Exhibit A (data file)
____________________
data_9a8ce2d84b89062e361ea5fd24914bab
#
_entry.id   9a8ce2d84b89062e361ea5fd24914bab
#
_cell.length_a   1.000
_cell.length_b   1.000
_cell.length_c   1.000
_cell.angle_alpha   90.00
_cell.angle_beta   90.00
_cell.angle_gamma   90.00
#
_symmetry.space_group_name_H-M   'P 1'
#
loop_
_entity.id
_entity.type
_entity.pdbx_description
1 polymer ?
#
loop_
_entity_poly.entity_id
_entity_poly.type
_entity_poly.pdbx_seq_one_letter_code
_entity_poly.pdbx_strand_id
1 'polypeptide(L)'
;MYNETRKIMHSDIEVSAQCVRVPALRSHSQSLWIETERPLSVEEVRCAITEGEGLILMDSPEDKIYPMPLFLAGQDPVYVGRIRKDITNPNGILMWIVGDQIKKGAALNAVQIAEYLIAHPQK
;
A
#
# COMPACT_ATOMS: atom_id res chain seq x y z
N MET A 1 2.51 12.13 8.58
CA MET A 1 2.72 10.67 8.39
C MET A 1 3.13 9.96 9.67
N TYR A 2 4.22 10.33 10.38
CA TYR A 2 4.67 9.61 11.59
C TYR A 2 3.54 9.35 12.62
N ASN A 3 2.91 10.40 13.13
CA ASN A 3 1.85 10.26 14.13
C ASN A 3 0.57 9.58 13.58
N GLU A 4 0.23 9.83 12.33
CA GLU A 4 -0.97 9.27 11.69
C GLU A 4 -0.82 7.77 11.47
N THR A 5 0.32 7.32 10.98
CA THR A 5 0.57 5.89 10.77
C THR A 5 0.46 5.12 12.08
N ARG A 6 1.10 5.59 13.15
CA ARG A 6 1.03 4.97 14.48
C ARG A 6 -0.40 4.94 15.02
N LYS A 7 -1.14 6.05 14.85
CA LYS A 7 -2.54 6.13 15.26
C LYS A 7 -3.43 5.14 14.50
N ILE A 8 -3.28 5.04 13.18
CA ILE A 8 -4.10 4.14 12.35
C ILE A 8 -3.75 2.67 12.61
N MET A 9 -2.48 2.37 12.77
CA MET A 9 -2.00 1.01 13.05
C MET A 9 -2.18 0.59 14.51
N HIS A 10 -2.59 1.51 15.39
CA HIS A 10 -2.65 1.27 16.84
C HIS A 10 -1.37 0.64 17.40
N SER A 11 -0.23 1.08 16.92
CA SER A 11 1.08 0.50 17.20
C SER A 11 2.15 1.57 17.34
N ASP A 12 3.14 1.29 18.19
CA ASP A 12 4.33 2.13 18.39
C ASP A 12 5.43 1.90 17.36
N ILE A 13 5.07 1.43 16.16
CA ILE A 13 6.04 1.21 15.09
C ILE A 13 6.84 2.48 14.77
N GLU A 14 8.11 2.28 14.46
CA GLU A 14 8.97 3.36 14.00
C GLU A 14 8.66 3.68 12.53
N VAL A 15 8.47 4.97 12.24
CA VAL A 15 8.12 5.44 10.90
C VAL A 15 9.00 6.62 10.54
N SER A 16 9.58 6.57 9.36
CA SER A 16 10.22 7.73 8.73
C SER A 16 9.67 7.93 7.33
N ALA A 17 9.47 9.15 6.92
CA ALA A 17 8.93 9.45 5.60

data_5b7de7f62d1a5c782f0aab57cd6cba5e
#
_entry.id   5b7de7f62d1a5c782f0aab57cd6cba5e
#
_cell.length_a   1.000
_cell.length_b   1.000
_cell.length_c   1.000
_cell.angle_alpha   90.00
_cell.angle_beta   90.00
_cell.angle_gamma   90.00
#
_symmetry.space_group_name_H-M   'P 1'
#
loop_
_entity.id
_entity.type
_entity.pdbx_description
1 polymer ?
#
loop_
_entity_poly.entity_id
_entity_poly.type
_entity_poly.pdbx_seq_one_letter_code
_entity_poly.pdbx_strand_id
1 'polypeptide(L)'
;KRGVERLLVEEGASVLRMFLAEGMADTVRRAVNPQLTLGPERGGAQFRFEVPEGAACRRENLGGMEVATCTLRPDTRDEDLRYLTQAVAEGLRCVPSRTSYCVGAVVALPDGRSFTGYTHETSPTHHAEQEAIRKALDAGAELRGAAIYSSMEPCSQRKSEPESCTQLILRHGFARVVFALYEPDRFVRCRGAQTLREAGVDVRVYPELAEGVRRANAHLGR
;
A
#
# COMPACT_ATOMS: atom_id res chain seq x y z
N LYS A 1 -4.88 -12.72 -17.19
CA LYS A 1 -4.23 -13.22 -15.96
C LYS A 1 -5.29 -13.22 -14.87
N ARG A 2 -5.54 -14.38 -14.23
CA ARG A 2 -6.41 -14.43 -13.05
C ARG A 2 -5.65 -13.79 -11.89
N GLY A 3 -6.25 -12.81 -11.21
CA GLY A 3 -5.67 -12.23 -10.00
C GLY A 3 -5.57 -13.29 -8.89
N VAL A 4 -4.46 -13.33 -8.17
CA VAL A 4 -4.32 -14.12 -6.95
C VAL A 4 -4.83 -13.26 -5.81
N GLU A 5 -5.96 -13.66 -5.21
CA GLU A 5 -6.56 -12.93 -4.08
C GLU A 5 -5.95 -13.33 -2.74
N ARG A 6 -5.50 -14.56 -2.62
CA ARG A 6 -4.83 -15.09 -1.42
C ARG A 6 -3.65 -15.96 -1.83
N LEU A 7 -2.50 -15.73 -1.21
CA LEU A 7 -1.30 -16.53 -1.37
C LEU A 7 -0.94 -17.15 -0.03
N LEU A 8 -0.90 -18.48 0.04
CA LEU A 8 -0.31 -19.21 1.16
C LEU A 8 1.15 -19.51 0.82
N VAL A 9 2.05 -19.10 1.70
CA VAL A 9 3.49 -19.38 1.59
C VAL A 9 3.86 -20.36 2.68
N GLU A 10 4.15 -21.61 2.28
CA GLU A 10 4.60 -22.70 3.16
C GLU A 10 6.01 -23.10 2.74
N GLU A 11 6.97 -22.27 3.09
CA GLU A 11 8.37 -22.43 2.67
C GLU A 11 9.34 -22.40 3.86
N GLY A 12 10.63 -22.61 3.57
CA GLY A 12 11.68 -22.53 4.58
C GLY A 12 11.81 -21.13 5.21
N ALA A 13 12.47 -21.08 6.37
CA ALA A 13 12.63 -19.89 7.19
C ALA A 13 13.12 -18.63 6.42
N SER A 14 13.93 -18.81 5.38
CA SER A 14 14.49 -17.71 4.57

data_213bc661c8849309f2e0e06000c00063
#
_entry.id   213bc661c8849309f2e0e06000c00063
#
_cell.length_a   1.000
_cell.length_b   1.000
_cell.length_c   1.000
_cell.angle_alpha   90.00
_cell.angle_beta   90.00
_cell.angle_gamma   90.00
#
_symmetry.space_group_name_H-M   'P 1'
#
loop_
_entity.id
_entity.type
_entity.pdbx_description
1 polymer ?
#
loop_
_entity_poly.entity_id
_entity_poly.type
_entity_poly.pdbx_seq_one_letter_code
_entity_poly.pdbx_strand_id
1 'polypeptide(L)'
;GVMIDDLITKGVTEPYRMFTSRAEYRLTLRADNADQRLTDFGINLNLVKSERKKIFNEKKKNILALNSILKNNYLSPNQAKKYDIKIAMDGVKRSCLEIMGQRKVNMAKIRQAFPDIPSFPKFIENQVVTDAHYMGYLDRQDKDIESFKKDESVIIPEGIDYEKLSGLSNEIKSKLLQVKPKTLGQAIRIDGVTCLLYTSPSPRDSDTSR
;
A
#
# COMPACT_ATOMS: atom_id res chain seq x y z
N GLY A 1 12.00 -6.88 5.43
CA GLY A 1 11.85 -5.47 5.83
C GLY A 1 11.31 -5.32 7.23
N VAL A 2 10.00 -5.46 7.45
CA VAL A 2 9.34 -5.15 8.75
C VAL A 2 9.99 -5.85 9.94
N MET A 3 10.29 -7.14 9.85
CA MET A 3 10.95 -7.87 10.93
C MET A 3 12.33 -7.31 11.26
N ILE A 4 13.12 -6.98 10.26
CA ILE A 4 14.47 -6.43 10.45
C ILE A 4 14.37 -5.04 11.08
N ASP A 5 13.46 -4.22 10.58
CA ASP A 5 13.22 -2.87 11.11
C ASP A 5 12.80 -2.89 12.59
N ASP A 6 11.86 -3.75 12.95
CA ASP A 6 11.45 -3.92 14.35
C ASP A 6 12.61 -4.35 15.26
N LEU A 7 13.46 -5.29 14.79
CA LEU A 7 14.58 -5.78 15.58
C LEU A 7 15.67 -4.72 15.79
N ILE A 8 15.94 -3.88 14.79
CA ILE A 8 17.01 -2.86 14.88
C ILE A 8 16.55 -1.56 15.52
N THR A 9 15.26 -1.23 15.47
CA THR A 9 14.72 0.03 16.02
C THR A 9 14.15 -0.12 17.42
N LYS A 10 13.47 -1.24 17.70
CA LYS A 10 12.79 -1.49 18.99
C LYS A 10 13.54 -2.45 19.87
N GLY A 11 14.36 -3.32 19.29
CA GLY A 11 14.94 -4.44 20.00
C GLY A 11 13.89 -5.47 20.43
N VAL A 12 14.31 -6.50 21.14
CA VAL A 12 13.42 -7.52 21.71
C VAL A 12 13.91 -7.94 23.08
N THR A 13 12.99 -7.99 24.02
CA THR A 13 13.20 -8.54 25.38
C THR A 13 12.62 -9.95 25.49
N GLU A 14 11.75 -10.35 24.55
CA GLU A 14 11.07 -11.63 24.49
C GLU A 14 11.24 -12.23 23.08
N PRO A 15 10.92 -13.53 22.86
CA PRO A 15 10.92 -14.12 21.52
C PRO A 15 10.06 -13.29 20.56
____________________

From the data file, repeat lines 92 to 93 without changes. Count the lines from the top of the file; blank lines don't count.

_symmetry.space_group_name_H-M   'P 1'
#